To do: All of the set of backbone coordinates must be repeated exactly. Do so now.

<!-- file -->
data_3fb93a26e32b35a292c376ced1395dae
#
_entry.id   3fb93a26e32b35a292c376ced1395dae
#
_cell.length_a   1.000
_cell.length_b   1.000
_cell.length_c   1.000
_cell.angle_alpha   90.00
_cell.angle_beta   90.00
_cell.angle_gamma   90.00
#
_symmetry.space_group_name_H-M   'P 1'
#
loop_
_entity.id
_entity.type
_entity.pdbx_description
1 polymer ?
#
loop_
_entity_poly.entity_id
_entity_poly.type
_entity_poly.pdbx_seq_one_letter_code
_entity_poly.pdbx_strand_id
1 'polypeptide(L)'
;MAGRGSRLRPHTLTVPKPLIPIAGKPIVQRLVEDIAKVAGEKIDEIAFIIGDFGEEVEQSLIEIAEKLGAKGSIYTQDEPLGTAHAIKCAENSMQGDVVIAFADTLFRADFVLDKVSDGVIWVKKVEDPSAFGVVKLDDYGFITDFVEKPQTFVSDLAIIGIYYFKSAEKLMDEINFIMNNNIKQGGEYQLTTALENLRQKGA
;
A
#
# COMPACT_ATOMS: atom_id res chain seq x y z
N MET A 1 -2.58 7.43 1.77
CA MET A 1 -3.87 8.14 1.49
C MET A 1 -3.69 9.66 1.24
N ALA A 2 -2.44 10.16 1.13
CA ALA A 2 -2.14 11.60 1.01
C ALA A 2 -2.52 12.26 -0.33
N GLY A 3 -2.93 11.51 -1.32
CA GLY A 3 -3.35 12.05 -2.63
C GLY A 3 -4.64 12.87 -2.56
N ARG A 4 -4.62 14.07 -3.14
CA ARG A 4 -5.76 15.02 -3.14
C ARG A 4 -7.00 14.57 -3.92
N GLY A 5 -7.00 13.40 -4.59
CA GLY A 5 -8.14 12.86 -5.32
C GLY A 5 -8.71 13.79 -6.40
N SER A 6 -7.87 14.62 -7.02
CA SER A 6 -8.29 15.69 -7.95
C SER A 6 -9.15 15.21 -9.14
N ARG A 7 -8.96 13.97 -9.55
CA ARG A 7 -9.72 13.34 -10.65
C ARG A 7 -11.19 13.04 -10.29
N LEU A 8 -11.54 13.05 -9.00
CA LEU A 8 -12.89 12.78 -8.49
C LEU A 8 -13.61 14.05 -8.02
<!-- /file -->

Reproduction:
data_3fb93a26e32b35a292c376ced1395dae
#
_entry.id   3fb93a26e32b35a292c376ced1395dae
#
_cell.length_a   1.000
_cell.length_b   1.000
_cell.length_c   1.000
_cell.angle_alpha   90.00
_cell.angle_beta   90.00
_cell.angle_gamma   90.00
#
_symmetry.space_group_name_H-M   'P 1'
#
loop_
_entity.id
_entity.type
_entity.pdbx_description
1 polymer ?
#
loop_
_entity_poly.entity_id
_entity_poly.type
_entity_poly.pdbx_seq_one_letter_code
_entity_poly.pdbx_strand_id
1 'polypeptide(L)'
;MAGRGSRLRPHTLTVPKPLIPIAGKPIVQRLVEDIAKVAGEKIDEIAFIIGDFGEEVEQSLIEIAEKLGAKGSIYTQDEPLGTAHAIKCAENSMQGDVVIAFADTLFRADFVLDKVSDGVIWVKKVEDPSAFGVVKLDDYGFITDFVEKPQTFVSDLAIIGIYYFKSAEKLMDEINFIMNNNIKQGGEYQLTTALENLRQKGA
;
A
#
# COMPACT_ATOMS: atom_id res chain seq x y z
N MET A 1 -2.58 7.43 1.77
CA MET A 1 -3.87 8.14 1.49
C MET A 1 -3.69 9.66 1.24
N ALA A 2 -2.44 10.16 1.13
CA ALA A 2 -2.14 11.60 1.01
C ALA A 2 -2.52 12.26 -0.33
N GLY A 3 -2.93 11.51 -1.32
CA GLY A 3 -3.35 12.05 -2.63
C GLY A 3 -4.64 12.87 -2.56
N ARG A 4 -4.62 14.07 -3.14
CA ARG A 4 -5.76 15.02 -3.14
C ARG A 4 -7.00 14.57 -3.92
N GLY A 5 -7.00 13.40 -4.59
CA GLY A 5 -8.14 12.86 -5.32
C GLY A 5 -8.71 13.79 -6.40
N SER A 6 -7.87 14.62 -7.02
CA SER A 6 -8.29 15.69 -7.95
C SER A 6 -9.15 15.21 -9.14
N ARG A 7 -8.96 13.97 -9.55
CA ARG A 7 -9.72 13.34 -10.65
C ARG A 7 -11.19 13.04 -10.29
N LEU A 8 -11.54 13.05 -9.00
CA LEU A 8 -12.89 12.78 -8.49
C LEU A 8 -13.61 14.05 -8.02